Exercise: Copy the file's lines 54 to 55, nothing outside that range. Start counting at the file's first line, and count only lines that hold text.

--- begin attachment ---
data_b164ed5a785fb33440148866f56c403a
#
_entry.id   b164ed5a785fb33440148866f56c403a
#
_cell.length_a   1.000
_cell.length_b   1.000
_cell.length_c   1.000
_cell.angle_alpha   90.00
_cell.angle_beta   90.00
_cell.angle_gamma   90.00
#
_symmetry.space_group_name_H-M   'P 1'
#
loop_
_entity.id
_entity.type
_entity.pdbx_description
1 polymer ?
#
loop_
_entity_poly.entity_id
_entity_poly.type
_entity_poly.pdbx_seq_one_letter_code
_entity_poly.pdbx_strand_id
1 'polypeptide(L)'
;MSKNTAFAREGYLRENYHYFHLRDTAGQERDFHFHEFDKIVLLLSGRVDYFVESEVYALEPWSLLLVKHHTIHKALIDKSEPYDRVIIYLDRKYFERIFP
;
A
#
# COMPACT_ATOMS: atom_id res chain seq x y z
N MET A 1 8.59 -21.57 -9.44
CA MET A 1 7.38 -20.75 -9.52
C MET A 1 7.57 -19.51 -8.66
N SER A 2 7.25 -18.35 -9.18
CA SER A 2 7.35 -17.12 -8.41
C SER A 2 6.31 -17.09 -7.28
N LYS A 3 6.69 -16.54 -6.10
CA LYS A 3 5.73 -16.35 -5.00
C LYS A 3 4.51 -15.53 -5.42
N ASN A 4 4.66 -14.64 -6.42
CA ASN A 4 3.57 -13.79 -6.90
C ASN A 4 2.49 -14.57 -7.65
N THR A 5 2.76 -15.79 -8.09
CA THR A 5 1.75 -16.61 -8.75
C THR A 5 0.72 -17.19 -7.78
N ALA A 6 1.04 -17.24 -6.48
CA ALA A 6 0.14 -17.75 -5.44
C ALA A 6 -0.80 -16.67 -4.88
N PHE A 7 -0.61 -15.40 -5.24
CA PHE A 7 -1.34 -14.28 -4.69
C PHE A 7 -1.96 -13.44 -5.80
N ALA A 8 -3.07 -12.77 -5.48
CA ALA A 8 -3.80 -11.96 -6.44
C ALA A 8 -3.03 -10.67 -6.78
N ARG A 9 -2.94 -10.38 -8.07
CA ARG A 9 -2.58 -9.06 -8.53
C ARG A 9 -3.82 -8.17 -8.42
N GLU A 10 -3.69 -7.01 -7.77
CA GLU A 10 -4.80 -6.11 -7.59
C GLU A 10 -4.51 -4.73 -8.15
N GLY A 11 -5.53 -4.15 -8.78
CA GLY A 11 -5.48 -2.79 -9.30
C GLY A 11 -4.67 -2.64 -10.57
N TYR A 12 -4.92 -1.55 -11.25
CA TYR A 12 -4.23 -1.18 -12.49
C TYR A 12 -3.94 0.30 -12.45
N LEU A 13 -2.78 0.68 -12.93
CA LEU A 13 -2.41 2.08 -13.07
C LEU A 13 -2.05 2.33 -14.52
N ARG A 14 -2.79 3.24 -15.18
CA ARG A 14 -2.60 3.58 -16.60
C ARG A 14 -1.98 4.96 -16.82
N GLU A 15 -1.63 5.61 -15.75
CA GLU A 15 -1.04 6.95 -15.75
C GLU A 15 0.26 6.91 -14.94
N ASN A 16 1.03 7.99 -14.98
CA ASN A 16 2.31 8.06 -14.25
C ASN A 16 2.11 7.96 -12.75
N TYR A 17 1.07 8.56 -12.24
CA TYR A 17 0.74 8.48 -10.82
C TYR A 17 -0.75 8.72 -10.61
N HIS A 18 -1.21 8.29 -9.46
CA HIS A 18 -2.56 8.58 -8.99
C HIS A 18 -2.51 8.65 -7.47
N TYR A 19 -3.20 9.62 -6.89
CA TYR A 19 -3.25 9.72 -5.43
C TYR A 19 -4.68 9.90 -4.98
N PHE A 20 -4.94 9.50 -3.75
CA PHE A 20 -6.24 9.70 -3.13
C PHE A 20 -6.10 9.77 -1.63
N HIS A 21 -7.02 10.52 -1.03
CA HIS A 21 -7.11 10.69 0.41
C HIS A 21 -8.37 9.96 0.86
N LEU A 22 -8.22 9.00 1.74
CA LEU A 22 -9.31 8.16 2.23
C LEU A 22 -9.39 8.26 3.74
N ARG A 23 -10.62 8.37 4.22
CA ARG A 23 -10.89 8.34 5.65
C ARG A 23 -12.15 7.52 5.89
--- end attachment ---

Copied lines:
C ALA A 8 -3.03 -10.67 -6.78
N ARG A 9 -2.94 -10.38 -8.07